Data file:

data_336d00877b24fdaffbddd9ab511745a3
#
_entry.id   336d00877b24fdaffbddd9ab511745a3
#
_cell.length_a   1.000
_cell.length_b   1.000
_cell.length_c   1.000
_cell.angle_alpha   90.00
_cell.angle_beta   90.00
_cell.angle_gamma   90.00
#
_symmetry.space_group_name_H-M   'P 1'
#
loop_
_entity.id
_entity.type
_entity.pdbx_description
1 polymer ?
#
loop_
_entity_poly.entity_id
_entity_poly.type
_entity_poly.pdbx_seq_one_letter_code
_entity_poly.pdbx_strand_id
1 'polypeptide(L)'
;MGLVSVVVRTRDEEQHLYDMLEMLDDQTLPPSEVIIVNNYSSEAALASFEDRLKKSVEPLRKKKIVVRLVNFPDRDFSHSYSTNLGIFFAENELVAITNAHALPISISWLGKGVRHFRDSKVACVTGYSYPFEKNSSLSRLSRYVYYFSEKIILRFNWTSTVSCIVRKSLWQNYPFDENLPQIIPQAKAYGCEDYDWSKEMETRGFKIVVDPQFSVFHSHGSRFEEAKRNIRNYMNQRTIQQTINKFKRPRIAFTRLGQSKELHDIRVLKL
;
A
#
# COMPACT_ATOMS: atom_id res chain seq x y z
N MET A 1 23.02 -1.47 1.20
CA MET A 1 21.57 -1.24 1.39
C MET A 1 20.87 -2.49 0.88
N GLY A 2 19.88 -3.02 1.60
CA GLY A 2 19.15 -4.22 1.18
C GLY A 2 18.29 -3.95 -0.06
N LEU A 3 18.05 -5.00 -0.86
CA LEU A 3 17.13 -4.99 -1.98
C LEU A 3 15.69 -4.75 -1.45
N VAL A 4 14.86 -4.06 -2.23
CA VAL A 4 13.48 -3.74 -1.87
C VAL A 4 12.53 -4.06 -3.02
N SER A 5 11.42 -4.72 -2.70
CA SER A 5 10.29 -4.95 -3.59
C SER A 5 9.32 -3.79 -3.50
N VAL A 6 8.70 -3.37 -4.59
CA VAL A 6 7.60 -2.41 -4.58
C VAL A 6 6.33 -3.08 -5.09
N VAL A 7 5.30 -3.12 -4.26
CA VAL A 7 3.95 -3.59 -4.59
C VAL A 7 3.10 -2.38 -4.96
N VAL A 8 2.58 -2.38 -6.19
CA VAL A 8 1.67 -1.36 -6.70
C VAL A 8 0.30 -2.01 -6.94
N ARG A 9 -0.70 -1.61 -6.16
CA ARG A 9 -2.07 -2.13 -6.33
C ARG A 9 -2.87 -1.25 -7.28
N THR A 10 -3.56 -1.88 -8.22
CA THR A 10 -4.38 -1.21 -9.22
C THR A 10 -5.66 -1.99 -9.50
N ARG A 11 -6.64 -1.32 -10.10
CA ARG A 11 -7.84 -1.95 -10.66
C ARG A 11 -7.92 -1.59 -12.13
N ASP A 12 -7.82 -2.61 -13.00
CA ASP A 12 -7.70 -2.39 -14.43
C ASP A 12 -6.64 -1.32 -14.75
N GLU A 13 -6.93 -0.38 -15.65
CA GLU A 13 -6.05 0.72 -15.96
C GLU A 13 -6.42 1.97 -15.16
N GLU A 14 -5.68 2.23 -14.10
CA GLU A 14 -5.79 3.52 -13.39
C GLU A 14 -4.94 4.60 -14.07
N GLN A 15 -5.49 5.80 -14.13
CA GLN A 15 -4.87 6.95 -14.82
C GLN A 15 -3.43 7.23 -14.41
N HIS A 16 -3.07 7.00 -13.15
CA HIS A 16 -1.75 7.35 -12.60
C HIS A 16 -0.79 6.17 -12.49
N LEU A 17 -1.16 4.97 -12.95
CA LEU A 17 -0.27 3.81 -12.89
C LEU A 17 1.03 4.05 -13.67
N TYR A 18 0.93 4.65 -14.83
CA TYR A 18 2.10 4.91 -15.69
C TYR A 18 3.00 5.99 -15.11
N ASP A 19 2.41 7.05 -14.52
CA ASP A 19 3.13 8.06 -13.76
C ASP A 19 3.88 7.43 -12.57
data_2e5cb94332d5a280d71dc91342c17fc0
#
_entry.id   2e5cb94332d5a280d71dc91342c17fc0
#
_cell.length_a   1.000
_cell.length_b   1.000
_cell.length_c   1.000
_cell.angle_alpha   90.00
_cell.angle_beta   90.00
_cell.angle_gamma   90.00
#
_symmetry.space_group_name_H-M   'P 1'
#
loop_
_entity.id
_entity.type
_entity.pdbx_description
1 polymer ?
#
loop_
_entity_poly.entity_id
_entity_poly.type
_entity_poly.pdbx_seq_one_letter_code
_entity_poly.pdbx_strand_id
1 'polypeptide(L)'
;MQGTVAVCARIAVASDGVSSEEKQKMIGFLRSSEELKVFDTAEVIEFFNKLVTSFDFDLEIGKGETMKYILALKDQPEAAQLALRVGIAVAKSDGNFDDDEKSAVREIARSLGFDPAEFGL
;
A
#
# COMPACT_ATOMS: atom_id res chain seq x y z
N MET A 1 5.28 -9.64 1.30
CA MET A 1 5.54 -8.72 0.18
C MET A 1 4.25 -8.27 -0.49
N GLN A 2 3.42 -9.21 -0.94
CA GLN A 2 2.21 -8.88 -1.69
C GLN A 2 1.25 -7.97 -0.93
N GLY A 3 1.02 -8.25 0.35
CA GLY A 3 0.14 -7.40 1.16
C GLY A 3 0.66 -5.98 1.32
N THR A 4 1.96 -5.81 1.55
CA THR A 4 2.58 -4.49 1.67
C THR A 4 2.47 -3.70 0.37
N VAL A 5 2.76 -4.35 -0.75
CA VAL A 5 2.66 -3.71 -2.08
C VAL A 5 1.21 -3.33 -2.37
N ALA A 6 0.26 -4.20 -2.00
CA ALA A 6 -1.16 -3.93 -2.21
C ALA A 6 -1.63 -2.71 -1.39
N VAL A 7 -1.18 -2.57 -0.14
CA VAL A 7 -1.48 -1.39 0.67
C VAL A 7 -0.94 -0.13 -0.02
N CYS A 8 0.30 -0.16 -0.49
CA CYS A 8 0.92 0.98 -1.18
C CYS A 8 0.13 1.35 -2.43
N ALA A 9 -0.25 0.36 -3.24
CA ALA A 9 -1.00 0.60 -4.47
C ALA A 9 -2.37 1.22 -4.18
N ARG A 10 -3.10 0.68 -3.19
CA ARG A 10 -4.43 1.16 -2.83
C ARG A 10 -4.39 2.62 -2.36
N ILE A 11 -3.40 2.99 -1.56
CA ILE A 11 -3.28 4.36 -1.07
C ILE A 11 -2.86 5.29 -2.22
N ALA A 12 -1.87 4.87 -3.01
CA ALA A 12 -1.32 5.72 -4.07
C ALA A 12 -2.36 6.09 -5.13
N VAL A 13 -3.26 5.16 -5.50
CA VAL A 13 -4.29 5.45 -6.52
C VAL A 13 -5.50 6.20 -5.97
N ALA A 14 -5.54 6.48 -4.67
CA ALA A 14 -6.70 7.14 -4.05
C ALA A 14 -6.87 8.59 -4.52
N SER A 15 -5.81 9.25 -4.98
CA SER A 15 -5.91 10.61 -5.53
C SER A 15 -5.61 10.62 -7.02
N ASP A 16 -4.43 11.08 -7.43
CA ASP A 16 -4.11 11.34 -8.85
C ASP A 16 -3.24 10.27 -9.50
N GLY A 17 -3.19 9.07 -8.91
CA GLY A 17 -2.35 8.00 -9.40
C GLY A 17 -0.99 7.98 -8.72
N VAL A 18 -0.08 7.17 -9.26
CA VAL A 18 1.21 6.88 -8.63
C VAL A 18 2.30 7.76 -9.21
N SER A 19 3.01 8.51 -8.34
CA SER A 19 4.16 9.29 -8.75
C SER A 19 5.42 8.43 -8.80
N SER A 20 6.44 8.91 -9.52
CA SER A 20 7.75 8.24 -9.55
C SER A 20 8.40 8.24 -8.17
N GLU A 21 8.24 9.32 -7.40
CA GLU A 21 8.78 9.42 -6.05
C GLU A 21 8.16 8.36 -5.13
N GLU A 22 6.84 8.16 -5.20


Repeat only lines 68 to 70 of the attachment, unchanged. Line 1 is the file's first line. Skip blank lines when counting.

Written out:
CA GLU A 13 -6.05 0.72 -15.96
C GLU A 13 -6.42 1.97 -15.16
N GLU A 14 -5.68 2.23 -14.10